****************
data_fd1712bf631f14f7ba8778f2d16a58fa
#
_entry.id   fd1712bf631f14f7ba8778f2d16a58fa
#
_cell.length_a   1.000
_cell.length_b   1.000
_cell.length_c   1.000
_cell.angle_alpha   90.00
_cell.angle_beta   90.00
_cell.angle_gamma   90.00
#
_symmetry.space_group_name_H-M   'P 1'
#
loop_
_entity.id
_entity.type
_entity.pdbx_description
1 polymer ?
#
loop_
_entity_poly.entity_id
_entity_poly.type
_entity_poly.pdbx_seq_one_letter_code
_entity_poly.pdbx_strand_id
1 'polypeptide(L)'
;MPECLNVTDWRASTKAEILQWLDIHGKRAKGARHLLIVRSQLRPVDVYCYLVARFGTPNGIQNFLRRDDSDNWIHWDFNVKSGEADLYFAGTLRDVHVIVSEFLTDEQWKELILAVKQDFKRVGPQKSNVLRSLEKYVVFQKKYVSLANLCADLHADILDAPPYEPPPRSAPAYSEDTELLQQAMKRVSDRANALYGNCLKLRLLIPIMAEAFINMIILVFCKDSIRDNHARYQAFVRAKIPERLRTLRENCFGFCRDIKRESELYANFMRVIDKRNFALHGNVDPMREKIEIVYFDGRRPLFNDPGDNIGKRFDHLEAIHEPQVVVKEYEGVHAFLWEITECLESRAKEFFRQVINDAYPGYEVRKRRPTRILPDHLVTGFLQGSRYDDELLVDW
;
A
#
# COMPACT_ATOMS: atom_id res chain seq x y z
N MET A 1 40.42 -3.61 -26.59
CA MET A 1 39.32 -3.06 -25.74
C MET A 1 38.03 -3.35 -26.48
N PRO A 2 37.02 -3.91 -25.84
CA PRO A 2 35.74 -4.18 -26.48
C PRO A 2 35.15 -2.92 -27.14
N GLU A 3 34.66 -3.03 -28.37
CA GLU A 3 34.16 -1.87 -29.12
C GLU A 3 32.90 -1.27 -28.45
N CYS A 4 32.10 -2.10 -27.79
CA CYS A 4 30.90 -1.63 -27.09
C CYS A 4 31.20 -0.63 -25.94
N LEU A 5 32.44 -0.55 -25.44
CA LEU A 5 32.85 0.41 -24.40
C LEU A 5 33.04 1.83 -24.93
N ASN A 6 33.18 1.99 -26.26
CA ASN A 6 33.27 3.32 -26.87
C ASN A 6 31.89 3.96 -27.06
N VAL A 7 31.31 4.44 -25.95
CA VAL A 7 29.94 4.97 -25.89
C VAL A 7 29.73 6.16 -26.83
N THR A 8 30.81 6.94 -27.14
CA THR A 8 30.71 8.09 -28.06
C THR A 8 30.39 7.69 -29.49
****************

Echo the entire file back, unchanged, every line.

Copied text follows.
data_fd1712bf631f14f7ba8778f2d16a58fa
#
_entry.id   fd1712bf631f14f7ba8778f2d16a58fa
#
_cell.length_a   1.000
_cell.length_b   1.000
_cell.length_c   1.000
_cell.angle_alpha   90.00
_cell.angle_beta   90.00
_cell.angle_gamma   90.00
#
_symmetry.space_group_name_H-M   'P 1'
#
loop_
_entity.id
_entity.type
_entity.pdbx_description
1 polymer ?
#
loop_
_entity_poly.entity_id
_entity_poly.type
_entity_poly.pdbx_seq_one_letter_code
_entity_poly.pdbx_strand_id
1 'polypeptide(L)'
;MPECLNVTDWRASTKAEILQWLDIHGKRAKGARHLLIVRSQLRPVDVYCYLVARFGTPNGIQNFLRRDDSDNWIHWDFNVKSGEADLYFAGTLRDVHVIVSEFLTDEQWKELILAVKQDFKRVGPQKSNVLRSLEKYVVFQKKYVSLANLCADLHADILDAPPYEPPPRSAPAYSEDTELLQQAMKRVSDRANALYGNCLKLRLLIPIMAEAFINMIILVFCKDSIRDNHARYQAFVRAKIPERLRTLRENCFGFCRDIKRESELYANFMRVIDKRNFALHGNVDPMREKIEIVYFDGRRPLFNDPGDNIGKRFDHLEAIHEPQVVVKEYEGVHAFLWEITECLESRAKEFFRQVINDAYPGYEVRKRRPTRILPDHLVTGFLQGSRYDDELLVDW
;
A
#
# COMPACT_ATOMS: atom_id res chain seq x y z
N MET A 1 40.42 -3.61 -26.59
CA MET A 1 39.32 -3.06 -25.74
C MET A 1 38.03 -3.35 -26.48
N PRO A 2 37.02 -3.91 -25.84
CA PRO A 2 35.74 -4.18 -26.48
C PRO A 2 35.15 -2.92 -27.14
N GLU A 3 34.66 -3.03 -28.37
CA GLU A 3 34.16 -1.87 -29.12
C GLU A 3 32.90 -1.27 -28.45
N CYS A 4 32.10 -2.10 -27.79
CA CYS A 4 30.90 -1.63 -27.09
C CYS A 4 31.20 -0.63 -25.94
N LEU A 5 32.44 -0.55 -25.44
CA LEU A 5 32.85 0.41 -24.40
C LEU A 5 33.04 1.83 -24.93
N ASN A 6 33.18 1.99 -26.26
CA ASN A 6 33.27 3.32 -26.87
C ASN A 6 31.89 3.96 -27.06
N VAL A 7 31.31 4.44 -25.95
CA VAL A 7 29.94 4.97 -25.89
C VAL A 7 29.73 6.16 -26.83
N THR A 8 30.81 6.94 -27.14
CA THR A 8 30.71 8.09 -28.06
C THR A 8 30.39 7.69 -29.49